• Referring now in more detail to FIG. 1, the computing device 100 may be embodied as any type of electronic device for performing the functions described herein. For example, the computing device 100 may be embodied as, without limitation, a smart phone, a tablet computer, a wearable computing device, a laptop computer, a notebook computer, a mobile computing device, a cellular telephone, a handset, a messaging device, a vehicle telematics device, a server computer, a workstation, a distributed computing system, a multiprocessor system, a consumer electronic device, and/or any other computing device configured to perform the functions described herein. As shown in FIG. 1, the example computing device 100 includes at least one processor 102 embodied with the secure memory access logic 106, the address cryptography unit 104, and the cryptographic computing engine 108.
  • The computing device 100 also includes memory 120, an input/output subsystem 124, a data storage device 126, a display device 128, a user interface (UI) subsystem 130, a communication subsystem 132, application 134, and the privileged system component 142 (which, illustratively, includes memory manager module 144 and key creation module 148). The computing device 100 may include other or additional components, such as those commonly found in a mobile and/or stationary computers (e.g., various sensors and input/output devices), in other embodiments. Additionally, in some embodiments, one or more of the example components may be incorporated in, or otherwise form a portion of, another component. Each of the components of the computing device 100 may be embodied as software, firmware, hardware, or a combination of software and hardware.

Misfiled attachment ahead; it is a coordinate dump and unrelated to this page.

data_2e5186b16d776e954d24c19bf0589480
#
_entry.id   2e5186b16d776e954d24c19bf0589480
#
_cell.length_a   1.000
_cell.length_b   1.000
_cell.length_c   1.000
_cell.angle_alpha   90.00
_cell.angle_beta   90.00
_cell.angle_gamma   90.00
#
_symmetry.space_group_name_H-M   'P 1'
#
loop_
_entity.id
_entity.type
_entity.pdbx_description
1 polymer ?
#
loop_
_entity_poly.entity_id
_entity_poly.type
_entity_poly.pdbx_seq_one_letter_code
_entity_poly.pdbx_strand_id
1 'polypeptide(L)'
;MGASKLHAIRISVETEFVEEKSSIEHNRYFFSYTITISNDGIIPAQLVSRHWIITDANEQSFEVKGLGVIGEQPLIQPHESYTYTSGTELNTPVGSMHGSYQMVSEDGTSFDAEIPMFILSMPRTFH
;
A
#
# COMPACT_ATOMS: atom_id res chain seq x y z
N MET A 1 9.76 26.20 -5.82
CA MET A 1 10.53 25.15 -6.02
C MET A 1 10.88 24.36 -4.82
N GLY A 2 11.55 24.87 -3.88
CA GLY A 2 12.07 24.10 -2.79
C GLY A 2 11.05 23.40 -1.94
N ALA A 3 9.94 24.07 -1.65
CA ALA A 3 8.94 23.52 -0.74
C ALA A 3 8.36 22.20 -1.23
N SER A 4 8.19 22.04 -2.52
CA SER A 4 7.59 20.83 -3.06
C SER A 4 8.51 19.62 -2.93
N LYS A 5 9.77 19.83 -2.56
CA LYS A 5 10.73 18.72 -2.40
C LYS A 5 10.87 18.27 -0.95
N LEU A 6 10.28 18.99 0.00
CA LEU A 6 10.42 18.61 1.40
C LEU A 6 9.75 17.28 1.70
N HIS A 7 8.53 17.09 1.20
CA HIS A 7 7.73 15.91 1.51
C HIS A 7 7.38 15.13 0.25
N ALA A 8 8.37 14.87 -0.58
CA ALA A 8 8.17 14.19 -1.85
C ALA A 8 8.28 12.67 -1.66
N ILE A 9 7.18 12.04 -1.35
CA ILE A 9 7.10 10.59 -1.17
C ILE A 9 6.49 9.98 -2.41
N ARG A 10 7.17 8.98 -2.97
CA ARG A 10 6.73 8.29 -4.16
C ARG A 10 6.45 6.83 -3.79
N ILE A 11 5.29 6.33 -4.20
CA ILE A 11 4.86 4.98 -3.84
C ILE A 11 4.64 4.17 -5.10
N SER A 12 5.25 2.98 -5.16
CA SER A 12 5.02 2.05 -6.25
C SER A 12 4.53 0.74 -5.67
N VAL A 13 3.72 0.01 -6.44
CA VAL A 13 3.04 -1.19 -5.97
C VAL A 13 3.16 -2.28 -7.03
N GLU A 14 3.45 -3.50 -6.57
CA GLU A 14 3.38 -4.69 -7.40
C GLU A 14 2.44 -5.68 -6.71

• The processor 102 may be embodied as any type of processor capable of performing the functions described herein. For example, the processor 102 may be embodied as a single or multi-core central processing unit (CPU), a multiple-CPU processor or processing/controlling circuit, or multiple diverse processing units or circuits (e.g., CPU and Graphics Processing Unit (GPU), etc.).
  • Processor memory may be provisioned inside a core and outside the core boundary. For example, registers 110 may be included within the core and may be used to store encoded pointers (e.g., 114), secret keys 116 and possibly tweaks 117 for encryption and decryption of data or code and addresses, and certificates 118 for validating privileged access to a memory region. Processor 102 may also include cache 170, which may be L1 and/or L2 cache for example, where data is stored when it is retrieved from memory 120 in anticipation of being fetched by processor 102.
  • The processor may also include supplemental processor memory 180 outside the core boundary. Supplemental processor memory 180 may be a dedicated cache that is not directly accessible by software. In one or more embodiments, supplemental processor memory 180 may store the mapping 188 between parameters and their associated memory regions. For example, keys may be mapped to their corresponding memory regions in the mapping 188. In some embodiments, tweaks that are paired with keys may also be stored in the mapping 188. In other embodiments, the mapping 188 may be managed by software. Supplemental processor memory 180 may also be used to store other information such as certificates 118, in some embodiments.